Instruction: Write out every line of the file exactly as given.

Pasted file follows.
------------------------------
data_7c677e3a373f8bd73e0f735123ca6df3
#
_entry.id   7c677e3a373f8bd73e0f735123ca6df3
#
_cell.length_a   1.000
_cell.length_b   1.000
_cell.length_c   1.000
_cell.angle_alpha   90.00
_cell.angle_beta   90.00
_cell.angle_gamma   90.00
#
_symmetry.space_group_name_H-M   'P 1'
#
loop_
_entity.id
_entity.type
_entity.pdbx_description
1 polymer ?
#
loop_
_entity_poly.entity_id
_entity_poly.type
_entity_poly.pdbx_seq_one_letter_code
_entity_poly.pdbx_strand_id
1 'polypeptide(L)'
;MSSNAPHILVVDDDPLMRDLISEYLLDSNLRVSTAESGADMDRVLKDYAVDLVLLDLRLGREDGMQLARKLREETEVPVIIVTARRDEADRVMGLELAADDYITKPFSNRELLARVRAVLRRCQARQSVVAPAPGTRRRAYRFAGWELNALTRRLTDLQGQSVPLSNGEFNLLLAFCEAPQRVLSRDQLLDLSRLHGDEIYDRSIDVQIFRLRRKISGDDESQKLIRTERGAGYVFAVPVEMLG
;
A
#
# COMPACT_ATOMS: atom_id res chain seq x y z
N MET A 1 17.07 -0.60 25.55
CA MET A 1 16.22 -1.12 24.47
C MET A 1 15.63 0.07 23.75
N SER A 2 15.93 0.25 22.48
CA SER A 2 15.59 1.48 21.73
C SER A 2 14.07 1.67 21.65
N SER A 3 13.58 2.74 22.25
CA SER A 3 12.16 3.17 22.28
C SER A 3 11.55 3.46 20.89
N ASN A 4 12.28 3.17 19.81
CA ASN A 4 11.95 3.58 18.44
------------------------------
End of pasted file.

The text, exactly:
data_7c677e3a373f8bd73e0f735123ca6df3
#
_entry.id   7c677e3a373f8bd73e0f735123ca6df3
#
_cell.length_a   1.000
_cell.length_b   1.000
_cell.length_c   1.000
_cell.angle_alpha   90.00
_cell.angle_beta   90.00
_cell.angle_gamma   90.00
#
_symmetry.space_group_name_H-M   'P 1'
#
loop_
_entity.id
_entity.type
_entity.pdbx_description
1 polymer ?
#
loop_
_entity_poly.entity_id
_entity_poly.type
_entity_poly.pdbx_seq_one_letter_code
_entity_poly.pdbx_strand_id
1 'polypeptide(L)'
;MSSNAPHILVVDDDPLMRDLISEYLLDSNLRVSTAESGADMDRVLKDYAVDLVLLDLRLGREDGMQLARKLREETEVPVIIVTARRDEADRVMGLELAADDYITKPFSNRELLARVRAVLRRCQARQSVVAPAPGTRRRAYRFAGWELNALTRRLTDLQGQSVPLSNGEFNLLLAFCEAPQRVLSRDQLLDLSRLHGDEIYDRSIDVQIFRLRRKISGDDESQKLIRTERGAGYVFAVPVEMLG
;
A
#
# COMPACT_ATOMS: atom_id res chain seq x y z
N MET A 1 17.07 -0.60 25.55
CA MET A 1 16.22 -1.12 24.47
C MET A 1 15.63 0.07 23.75
N SER A 2 15.93 0.25 22.48
CA SER A 2 15.59 1.48 21.73
C SER A 2 14.07 1.67 21.65
N SER A 3 13.58 2.74 22.25
CA SER A 3 12.16 3.17 22.28
C SER A 3 11.55 3.46 20.89
N ASN A 4 12.28 3.17 19.81
CA ASN A 4 11.95 3.58 18.44